[St. Clement of Alexandria, Letter for the Corinthians]

On pressing forwards – Abba Theodore of Pherme

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Abba Theodore of Pherme said, ‘The man who remains standing when he repents, has not kept the commandment.”

[Apophthegmata Patrum]

Christ the Light – St. Clement of Alexandria

Sweet is the Word that gives us light, precious above gold and gems; it is to be desired above honey and the honey-comb. For how can it be other than desirable, since it has filled with light the mind which had been buried in darkness, and given keenness to the light-bringing eyes of the soul? For just as, had the sun not been in existence, night would have brooded over the universe notwithstanding the other luminaries of heaven; so, had we nor known the Word, and been illuminated by Him; we should have been nowise different from fowls that are being fed, fattened in darkness, and nourished for death.

Let us then admit the light, that we may admit God; let us admit the light, and become disciples to the Lord. This, too, He has been promised to the Father: I will declare Your name to my brethren; in the midst of the Church will I praise You. Praise and declare to me Your Father God; Your utterances save; Your hymn teaches that hitherto I have wandered in error, seeking God. But since You lead me to the light, O Lord, and I find God through You, and receive the Father from You, I become Your fellow-heir, (Romans 8:17) since You were not ashamed of me as Your brother (Hebrews 2:11).

Let us put away, then, let us put away oblivion of the truth, viz., ignorance; and removing the darkness which obstructs, as dimness of sight, let us contemplate the only true God, first raising our voice in this hymn of praise: Hail, O light! For in us, buried in darkness, shut up in the shadow of death, light has shone forth from heaven, purer than the sun, sweeter than life here below. That light is eternal life; and whatever partakes of it lives.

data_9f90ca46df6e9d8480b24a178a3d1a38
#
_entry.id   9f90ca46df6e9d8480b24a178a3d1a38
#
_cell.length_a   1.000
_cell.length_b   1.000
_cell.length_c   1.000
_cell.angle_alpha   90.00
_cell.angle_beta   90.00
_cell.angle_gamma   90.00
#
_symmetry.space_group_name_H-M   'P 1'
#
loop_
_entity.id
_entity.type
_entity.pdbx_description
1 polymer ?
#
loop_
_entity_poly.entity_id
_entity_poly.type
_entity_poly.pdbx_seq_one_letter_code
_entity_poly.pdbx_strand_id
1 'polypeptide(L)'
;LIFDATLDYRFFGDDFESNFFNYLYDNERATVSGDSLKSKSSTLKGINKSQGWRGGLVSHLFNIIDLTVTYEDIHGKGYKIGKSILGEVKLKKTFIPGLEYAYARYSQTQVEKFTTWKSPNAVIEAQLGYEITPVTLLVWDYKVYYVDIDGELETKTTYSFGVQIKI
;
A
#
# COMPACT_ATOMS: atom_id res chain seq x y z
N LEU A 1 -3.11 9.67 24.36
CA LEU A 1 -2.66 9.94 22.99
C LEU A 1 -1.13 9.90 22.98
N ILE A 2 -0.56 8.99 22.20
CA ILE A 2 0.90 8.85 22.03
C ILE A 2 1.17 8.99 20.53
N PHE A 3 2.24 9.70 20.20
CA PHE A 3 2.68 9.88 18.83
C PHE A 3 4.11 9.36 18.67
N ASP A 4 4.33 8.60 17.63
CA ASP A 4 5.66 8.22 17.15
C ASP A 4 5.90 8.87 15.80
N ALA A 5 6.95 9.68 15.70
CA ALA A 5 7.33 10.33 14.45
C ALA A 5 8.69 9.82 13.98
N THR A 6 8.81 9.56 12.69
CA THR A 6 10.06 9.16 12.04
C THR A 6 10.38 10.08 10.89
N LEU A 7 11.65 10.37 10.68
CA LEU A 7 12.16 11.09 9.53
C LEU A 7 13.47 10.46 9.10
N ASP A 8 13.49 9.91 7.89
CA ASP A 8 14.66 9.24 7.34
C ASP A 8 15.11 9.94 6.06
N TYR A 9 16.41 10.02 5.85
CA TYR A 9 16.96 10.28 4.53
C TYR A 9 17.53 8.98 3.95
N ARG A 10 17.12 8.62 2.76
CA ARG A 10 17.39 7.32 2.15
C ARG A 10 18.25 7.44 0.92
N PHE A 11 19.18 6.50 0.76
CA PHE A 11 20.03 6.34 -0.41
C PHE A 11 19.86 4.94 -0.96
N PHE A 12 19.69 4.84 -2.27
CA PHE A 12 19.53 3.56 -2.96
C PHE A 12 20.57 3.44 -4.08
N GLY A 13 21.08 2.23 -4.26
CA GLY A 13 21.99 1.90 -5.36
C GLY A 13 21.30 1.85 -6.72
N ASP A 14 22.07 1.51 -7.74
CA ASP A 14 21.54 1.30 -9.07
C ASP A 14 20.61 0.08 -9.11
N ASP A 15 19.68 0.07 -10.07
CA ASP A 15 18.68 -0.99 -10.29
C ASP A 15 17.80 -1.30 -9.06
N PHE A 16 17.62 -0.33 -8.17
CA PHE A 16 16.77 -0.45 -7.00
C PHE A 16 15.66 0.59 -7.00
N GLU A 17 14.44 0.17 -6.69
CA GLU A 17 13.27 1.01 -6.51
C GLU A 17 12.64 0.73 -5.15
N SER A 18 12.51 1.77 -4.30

[St. Clement of Alexandria, Exhortation to the Heathen, Chapter XI]

Late have I loved You – Augustine of Hippo

Late have I loved You, O Beauty so ancient and so new; late have I loved You! For behold You were within me, and I outside; I sought You outside and in my unloveliness fell upon those lovely things that You have made. You were with me and I was not with You. I was kept from You by those things, yet had they not been in You, they would not have been at all.

You called and shouted to me to break open my deafness: You sent forth Your beams and shined upon me and chased away my blindness: You breathed fragrance upon me, and I drew in breath and now I pant for You: I tasted You, and now hunger and thirst for You: You touched me, and I burn for You peace.

[Augustine of Hippo, Confessions, Book 10]

I too am a sinner – Abba Bessarion

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[On this day, 25th Mesra, the Coptic Church commemorates the great ascetic father St. Bessarion, his blessings be with us.]

A brother who had sinned was turned out of church by the priest. Abba Bessarion got up and left with him saying: “I too am a sinner.”